77. You are sounding reluctant even to admit that factually he is right. That is true, is it not?
  (Sir Edward George) In the sense that inflation has been marginally below 2½ per cent over most of the last couple of years, it is a matter of arithmetic, but I do not actually think that is relevant to anything much.
  (Mr King) Can I just make two points on this? We published last August the same calculation in the Inflation Report, and then the overshoot, if you like, was 0.7 percentage points. So we have been publishing these numbers for three years now. This is not terribly new. The number of observations went up from 6 to 10 in this latest calculation, and we will have another box in the Inflation Report in August. These numbers we have brought before you each August for the last three years. This is not new. Secondly, this is not the result of a model; this is a judgement. The forecast that is published is the judgement of the Committee.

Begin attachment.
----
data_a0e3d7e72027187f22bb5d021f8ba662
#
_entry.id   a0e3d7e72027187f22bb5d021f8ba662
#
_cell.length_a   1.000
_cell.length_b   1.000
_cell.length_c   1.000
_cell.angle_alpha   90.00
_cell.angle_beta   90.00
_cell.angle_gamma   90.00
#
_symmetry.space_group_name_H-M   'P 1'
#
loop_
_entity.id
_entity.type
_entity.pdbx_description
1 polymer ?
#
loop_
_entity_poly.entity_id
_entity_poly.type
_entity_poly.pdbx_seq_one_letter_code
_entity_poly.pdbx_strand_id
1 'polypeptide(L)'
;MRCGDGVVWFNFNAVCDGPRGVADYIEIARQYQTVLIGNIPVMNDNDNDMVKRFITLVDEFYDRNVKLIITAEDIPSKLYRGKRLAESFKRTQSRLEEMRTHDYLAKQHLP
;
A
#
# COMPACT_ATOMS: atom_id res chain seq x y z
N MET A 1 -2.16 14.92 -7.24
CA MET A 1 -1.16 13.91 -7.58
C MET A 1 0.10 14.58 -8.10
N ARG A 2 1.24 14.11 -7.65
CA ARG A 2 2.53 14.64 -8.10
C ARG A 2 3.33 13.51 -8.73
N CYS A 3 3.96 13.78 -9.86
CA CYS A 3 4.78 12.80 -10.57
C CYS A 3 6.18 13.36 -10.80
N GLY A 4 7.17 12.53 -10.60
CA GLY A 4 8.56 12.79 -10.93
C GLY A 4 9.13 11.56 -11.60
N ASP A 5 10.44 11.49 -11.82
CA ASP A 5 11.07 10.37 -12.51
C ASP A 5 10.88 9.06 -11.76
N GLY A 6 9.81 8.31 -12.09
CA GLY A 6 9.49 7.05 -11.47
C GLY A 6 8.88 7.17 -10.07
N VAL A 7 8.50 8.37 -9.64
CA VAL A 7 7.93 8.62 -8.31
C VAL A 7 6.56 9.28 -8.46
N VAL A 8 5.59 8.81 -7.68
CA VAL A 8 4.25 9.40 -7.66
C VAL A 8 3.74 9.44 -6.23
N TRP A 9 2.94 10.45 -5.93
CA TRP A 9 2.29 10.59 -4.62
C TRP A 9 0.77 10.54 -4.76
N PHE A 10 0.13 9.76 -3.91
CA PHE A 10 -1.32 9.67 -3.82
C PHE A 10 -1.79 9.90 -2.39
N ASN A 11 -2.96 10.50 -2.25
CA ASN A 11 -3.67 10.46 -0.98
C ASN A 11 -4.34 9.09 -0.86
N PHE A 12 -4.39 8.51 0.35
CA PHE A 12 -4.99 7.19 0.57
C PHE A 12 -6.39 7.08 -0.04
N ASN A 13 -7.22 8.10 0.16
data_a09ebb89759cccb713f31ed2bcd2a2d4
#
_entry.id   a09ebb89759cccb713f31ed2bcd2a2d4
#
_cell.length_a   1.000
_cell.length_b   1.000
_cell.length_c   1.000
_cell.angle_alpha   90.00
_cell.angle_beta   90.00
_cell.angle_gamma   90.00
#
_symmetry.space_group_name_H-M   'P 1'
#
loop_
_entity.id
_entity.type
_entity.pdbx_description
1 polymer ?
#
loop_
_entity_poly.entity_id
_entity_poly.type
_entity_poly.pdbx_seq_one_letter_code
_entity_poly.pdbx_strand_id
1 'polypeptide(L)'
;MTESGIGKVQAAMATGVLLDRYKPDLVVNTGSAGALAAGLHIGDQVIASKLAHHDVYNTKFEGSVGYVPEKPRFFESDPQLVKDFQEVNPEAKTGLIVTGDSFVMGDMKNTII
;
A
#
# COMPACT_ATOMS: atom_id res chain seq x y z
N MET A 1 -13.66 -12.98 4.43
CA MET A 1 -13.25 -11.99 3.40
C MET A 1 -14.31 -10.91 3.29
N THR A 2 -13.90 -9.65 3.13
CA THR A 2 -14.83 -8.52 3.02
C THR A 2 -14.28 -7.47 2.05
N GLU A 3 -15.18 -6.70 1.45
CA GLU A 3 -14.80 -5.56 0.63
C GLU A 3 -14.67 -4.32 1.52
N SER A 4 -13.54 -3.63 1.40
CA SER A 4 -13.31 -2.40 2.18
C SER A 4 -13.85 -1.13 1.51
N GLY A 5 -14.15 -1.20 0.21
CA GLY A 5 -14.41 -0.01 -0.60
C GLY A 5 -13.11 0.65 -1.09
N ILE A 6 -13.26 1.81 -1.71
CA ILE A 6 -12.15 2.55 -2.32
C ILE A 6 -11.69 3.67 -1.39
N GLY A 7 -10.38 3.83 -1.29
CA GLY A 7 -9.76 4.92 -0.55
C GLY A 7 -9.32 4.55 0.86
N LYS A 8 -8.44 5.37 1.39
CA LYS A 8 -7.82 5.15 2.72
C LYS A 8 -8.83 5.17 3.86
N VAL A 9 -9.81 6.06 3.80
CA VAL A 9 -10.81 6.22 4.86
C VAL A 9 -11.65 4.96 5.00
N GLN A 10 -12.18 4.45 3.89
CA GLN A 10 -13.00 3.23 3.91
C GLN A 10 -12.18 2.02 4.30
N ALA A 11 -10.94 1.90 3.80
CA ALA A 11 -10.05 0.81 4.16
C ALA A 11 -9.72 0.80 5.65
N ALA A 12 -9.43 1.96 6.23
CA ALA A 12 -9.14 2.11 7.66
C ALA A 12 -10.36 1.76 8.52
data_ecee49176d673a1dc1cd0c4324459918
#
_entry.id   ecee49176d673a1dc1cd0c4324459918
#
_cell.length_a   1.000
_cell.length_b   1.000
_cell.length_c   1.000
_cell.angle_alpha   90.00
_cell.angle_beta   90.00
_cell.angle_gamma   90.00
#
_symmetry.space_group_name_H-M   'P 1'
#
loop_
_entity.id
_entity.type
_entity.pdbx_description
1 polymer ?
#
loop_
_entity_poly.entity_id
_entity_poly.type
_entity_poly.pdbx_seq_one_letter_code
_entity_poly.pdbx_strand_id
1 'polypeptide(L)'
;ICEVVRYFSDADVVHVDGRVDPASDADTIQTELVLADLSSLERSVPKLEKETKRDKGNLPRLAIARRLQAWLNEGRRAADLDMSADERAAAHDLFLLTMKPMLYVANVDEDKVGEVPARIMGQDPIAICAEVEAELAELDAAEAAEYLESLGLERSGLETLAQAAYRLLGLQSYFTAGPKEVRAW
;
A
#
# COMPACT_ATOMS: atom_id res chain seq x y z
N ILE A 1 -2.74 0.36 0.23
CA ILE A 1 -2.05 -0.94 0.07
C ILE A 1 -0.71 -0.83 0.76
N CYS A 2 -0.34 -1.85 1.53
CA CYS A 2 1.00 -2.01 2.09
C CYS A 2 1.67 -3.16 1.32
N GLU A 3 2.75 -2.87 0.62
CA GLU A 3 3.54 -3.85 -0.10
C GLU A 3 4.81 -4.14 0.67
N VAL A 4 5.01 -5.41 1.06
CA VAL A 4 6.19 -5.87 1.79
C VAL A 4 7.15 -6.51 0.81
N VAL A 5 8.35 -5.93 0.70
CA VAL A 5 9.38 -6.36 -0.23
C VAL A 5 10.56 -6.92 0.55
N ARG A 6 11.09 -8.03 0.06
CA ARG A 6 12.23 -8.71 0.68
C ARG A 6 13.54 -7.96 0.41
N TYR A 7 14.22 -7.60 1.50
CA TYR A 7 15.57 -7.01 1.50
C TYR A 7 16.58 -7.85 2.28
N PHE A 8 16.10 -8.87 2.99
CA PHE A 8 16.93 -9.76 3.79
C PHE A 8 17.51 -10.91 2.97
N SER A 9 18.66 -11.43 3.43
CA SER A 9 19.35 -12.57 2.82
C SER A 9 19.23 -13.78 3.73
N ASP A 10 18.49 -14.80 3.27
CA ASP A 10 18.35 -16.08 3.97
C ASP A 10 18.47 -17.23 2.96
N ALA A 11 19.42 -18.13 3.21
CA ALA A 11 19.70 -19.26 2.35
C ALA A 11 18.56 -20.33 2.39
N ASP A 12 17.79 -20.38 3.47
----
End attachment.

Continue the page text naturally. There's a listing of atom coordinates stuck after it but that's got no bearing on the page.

78. All he is saying is, looking back over the period of independence so far, fundamentally he is making a case for saying he thinks you have been running policy too tight, and it would have been possible—all right, with hindsight—to have been running slightly looser policy, you would still have hit the inflation target, not overshot it, but the economy would have delivered marginally higher growth.
  (Sir Edward George) If we had had 100 per cent hindsight.

  79. Is there anything in his argument?
  (Mr King) I would make two points about this. Right through this period unemployment was falling, and output was growing, if anything, above trend. I do not see why you would want a period in which output would have been growing even more above trend, which would have to be compensated in the future by output growing more slowly, because there is no suggestion here that we would have improved the trend rate of growth by having a marginally lower interest rate. Secondly, if the day I leave the Bank you can tell me that, with the benefit of 100 per cent hindsight, interest rates should have been a quarter of a per cent either lower or higher, I will take that now.